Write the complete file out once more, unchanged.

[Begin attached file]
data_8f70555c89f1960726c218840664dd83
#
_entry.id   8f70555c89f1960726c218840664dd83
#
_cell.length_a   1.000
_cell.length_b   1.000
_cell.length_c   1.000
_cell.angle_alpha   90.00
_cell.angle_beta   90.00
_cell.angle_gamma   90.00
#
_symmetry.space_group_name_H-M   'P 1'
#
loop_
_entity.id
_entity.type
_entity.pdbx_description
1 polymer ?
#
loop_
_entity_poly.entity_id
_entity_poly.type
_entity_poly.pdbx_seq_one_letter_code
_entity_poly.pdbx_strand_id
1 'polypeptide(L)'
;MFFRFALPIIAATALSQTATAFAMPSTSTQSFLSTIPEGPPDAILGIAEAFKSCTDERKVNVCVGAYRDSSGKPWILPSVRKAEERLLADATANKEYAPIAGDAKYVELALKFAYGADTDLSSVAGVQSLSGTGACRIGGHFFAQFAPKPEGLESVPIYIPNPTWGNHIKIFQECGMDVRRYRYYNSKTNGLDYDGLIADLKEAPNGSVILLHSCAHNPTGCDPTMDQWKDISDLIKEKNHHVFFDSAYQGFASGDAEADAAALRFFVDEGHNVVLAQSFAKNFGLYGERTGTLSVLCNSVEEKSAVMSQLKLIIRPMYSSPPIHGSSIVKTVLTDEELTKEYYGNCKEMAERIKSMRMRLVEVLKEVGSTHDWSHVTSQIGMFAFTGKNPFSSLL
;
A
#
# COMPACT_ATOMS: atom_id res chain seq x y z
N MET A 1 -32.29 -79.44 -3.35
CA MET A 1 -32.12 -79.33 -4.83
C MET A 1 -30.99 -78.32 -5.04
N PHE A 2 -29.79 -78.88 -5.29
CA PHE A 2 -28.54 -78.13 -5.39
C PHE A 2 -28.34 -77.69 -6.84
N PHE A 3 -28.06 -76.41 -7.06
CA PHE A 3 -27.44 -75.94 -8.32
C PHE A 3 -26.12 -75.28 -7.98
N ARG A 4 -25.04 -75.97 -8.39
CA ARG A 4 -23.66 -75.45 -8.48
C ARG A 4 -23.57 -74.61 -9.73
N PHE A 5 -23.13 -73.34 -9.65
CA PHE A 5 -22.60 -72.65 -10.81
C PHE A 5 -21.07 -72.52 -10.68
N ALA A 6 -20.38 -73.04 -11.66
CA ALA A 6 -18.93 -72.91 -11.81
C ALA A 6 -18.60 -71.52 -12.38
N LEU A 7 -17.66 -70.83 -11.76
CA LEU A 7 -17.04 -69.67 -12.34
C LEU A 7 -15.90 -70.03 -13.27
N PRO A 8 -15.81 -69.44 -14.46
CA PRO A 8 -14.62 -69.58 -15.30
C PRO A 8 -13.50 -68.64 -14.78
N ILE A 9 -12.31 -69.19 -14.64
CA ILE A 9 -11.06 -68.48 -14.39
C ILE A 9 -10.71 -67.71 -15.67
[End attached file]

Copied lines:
data_8f70555c89f1960726c218840664dd83
#
_entry.id   8f70555c89f1960726c218840664dd83
#
_cell.length_a   1.000
_cell.length_b   1.000
_cell.length_c   1.000
_cell.angle_alpha   90.00
_cell.angle_beta   90.00
_cell.angle_gamma   90.00
#
_symmetry.space_group_name_H-M   'P 1'
#
loop_
_entity.id
_entity.type
_entity.pdbx_description
1 polymer ?
#
loop_
_entity_poly.entity_id
_entity_poly.type
_entity_poly.pdbx_seq_one_letter_code
_entity_poly.pdbx_strand_id
1 'polypeptide(L)'
;MFFRFALPIIAATALSQTATAFAMPSTSTQSFLSTIPEGPPDAILGIAEAFKSCTDERKVNVCVGAYRDSSGKPWILPSVRKAEERLLADATANKEYAPIAGDAKYVELALKFAYGADTDLSSVAGVQSLSGTGACRIGGHFFAQFAPKPEGLESVPIYIPNPTWGNHIKIFQECGMDVRRYRYYNSKTNGLDYDGLIADLKEAPNGSVILLHSCAHNPTGCDPTMDQWKDISDLIKEKNHHVFFDSAYQGFASGDAEADAAALRFFVDEGHNVVLAQSFAKNFGLYGERTGTLSVLCNSVEEKSAVMSQLKLIIRPMYSSPPIHGSSIVKTVLTDEELTKEYYGNCKEMAERIKSMRMRLVEVLKEVGSTHDWSHVTSQIGMFAFTGKNPFSSLL
;
A
#
# COMPACT_ATOMS: atom_id res chain seq x y z
N MET A 1 -32.29 -79.44 -3.35
CA MET A 1 -32.12 -79.33 -4.83
C MET A 1 -30.99 -78.32 -5.04
N PHE A 2 -29.79 -78.88 -5.29
CA PHE A 2 -28.54 -78.13 -5.39
C PHE A 2 -28.34 -77.69 -6.84
N PHE A 3 -28.06 -76.41 -7.06
CA PHE A 3 -27.44 -75.94 -8.32
C PHE A 3 -26.12 -75.28 -7.98
N ARG A 4 -25.04 -75.97 -8.39
CA ARG A 4 -23.66 -75.45 -8.48
C ARG A 4 -23.57 -74.61 -9.73
N PHE A 5 -23.13 -73.34 -9.65
CA PHE A 5 -22.60 -72.65 -10.81
C PHE A 5 -21.07 -72.52 -10.68
N ALA A 6 -20.38 -73.04 -11.66
CA ALA A 6 -18.93 -72.91 -11.81
C ALA A 6 -18.60 -71.52 -12.38
N LEU A 7 -17.66 -70.83 -11.76
CA LEU A 7 -17.04 -69.67 -12.34
C LEU A 7 -15.90 -70.03 -13.27
N PRO A 8 -15.81 -69.44 -14.46
CA PRO A 8 -14.62 -69.58 -15.30
C PRO A 8 -13.50 -68.64 -14.78
N ILE A 9 -12.31 -69.19 -14.64
CA ILE A 9 -11.06 -68.48 -14.39
C ILE A 9 -10.71 -67.71 -15.67